Thursday, October 14, 2010

Undiluted Sake Tasting

After tasting a bottle of the carbonated portion of my batch of sake last week, I thought it was also time to give the same treatment to a bottled of the cleared, full strength sake.  This portion of the batch was left at an undiluted ~18% ABV and fined with bentonite, and then pasteurized before bottling.  The results are just too boozy for me without the big complex fruity aromatics that sake needs (since there isn't much character from the rice).

Undiluted Sake

I put the glass on a white background for the picture so you can get a better idea of the true color of it.Appearance – Perfectly transparent grassy yellow (higher grade - more polished - rice would yielded a clearer sake). No head or carbonation evident, but there are legs slowly dripping down the sides of the glass.

Smell – Light grainy aroma with some apparent alcohol. Not as much going on as in the carbonated sake (which suggests Bob was right in telling me that the toasty/yeasty character was from the Champagne yeast I added for carbonation). Lacks the fruity ester character of the high end sakes I've tried.

Taste – Light sweetness with a lingering warming alcohol. I wouldn't call it hot, but it is certainly boozy. Not much character, sadly it isn't too far off vodka cut with water.

Mouthfeel – Medium-light body, dead flat.  There is a certain refined crispness to it that you'd never find in a beer this strong.

Drinkability & Notes – Really clean character, especially considering the high alcohol content. That said, there just isn't anything in the flavor or aroma to keep me drinking.  Might be worth using in a mixed drink (maybe I'll adding herbs/spices/hops to some of the bottles...)


  1. Hey Mike, there's a slight typo in your stated that the alcohol content of your undiluted sake is only "~8% ABV." I think it might be a little higher than that if you're describing it as "boozy." ;) That is a mighty fine looking glass of sake, however. The color is actually pretty light for having been made with sushi rice, possibly a result of using such expensive rice.

    As for the lack of fruity aromatics and such...well, it's probably there but getting overpowered by the high alcohol content. Very rarely will you see a commercial sake in its genshu state for this reason. Maybe try diluting a glass with an ounce or two of water and letting it come up a little closer to room temperature next time you taste some?

    If that doesn't do it, you might try fermenting a couple degrees higher next time. My sake actually never goes as low as 50ºF, my temperature controller settings in my method are actually dialed-in to keep it right at 52ºF because I love the vanilla-strawberry aroma I get at that temperature. =) A little higher than that and I'm told you start to see some tropical fruit characteristics emerge, but I've never tried it for myself.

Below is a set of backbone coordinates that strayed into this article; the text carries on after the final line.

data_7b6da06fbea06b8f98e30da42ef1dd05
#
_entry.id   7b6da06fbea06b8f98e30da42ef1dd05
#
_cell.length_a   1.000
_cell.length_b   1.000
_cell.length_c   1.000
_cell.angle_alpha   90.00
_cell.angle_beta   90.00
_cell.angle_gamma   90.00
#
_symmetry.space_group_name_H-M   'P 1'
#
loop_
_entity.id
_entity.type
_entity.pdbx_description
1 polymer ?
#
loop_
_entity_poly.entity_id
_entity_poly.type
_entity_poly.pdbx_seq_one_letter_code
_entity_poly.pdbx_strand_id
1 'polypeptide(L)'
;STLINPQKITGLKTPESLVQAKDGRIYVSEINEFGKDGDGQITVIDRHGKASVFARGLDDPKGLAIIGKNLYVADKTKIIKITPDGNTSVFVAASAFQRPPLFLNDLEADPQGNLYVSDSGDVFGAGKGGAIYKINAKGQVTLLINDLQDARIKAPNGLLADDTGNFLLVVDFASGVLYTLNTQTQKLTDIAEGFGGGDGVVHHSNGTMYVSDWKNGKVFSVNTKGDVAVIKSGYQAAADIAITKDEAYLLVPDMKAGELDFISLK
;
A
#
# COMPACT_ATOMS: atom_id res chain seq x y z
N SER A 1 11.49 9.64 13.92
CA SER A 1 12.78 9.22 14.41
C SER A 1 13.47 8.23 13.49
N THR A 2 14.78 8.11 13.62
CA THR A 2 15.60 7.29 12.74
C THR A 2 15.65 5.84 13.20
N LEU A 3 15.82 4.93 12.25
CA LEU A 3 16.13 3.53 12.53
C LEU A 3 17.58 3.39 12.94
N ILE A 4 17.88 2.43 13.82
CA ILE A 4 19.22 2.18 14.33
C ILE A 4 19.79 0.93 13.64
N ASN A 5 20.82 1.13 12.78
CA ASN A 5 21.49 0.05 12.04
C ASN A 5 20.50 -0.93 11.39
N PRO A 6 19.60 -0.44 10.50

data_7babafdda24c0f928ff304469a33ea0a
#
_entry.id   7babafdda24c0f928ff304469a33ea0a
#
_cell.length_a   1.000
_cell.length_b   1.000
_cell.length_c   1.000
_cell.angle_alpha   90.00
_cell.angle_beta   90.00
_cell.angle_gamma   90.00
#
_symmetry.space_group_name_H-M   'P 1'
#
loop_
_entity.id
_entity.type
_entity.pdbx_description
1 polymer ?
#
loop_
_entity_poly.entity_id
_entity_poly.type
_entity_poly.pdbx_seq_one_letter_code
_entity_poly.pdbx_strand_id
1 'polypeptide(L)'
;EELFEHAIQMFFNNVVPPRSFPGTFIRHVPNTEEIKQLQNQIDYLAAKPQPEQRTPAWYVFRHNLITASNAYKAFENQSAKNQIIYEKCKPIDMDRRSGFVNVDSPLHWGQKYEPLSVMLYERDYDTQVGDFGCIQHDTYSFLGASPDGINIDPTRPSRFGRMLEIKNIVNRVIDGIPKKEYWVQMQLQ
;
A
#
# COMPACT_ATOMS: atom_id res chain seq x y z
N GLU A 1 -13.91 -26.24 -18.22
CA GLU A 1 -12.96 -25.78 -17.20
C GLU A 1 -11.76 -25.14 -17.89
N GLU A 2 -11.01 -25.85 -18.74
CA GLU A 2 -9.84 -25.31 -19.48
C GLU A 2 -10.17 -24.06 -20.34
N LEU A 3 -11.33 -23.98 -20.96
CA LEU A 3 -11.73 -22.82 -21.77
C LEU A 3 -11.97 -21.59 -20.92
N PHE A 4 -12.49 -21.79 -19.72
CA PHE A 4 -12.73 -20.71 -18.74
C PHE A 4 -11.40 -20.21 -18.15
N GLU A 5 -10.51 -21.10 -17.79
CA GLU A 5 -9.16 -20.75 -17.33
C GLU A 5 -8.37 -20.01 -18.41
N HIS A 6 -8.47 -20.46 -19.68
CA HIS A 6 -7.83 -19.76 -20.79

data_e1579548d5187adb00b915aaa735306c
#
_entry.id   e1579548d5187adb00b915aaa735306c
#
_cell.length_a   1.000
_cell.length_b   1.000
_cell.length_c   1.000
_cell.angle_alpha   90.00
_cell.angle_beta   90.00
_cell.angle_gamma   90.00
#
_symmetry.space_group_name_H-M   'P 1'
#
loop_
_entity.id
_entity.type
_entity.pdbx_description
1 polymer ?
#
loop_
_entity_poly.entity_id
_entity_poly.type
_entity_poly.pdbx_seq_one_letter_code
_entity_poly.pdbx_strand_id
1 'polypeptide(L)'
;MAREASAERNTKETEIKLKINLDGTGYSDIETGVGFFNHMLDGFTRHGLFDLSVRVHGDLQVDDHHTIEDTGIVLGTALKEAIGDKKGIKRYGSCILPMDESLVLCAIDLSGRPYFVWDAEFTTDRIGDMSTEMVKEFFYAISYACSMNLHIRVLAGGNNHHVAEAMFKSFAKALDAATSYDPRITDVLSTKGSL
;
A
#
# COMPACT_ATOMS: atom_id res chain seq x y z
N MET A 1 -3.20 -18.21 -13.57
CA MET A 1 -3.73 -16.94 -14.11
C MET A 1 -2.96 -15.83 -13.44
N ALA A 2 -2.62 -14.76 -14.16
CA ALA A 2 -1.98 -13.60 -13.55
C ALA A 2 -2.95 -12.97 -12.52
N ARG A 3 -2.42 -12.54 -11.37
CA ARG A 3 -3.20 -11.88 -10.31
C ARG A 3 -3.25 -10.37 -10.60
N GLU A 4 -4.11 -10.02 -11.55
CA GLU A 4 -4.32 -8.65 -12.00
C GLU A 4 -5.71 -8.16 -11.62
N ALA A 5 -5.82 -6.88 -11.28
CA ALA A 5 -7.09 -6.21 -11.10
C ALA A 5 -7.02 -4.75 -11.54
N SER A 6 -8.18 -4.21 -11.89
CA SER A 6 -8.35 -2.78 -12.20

I'm actually surprised you didn't taste any rice in this batch. I've never used that brand of sushi rice before, but the only stuff I have used that didn't result in a grainy/ricey/harsh character (that required aging to mellow out the harshness, but I've actually learned to like grainy/ricey flavor over the years) in the final sake was the 60% polished sake rice I got from Steinbart. You didn't taste any grainy flavors in your genshu sake?

  2. Thanks for catching that, 18% not 8% of course.

    There is certainly some light graininess in this one as I noted, but it certainly wasn’t jumping out of the glass. It could also again just be the alcohol/cold covering up the nuances. Might be rice I used as well, I wish they listed the percent it was polished.

    I’ll try diluting and going a bit warmer next time I open a bottle. For me the problem going warmer is that I’ve very sensitive to ethanol, which is why beer is my beverage of choice. Once a drink crosses ~12% ABV my enjoyment falls precipitously.

    So far the most enjoyable part of this batch the cloudy, unpasteurized sample I pulled early on. The sweetness/body from the rice particles really helped to give it balance and character. So I’m hoping the portion of the batch that was bottled with sediment will be more to my tastes.

    Thanks again for all your help!

  3. Good luck with the sedimented portion. Nigori is my favorite type of sake!

    On an unrelated note, I noticed on the Twitter sidebar awhile back you mentioned brewing a Gose. Is there a post coming about that? I actually happened to brew a Gose just a couple days prior to that as well, so I'm curious how they compare. . .

  4. Yep, Gose post coming on Monday. Fermentation is about done, with just Lacto/Sacch I'm hoping to turn it around pretty quickly.

  5. Hi! I have a question either for Mike or Taylor!

    what are the problems of using white broken rice? When I mill the rice I usually got a lot of broken rice! Do you use it?

    I have read that you shouldn't use it, but I don't understand the reason, since for example when your brew beer, you break the rice, don't you?


  6. Hi I tried various kinds of Sake in Takayama in the backyard of a brewery. I think that the environment is extremely important for the whole experience. Well see for yourself: Hope this video makes you curious for trying different Sake.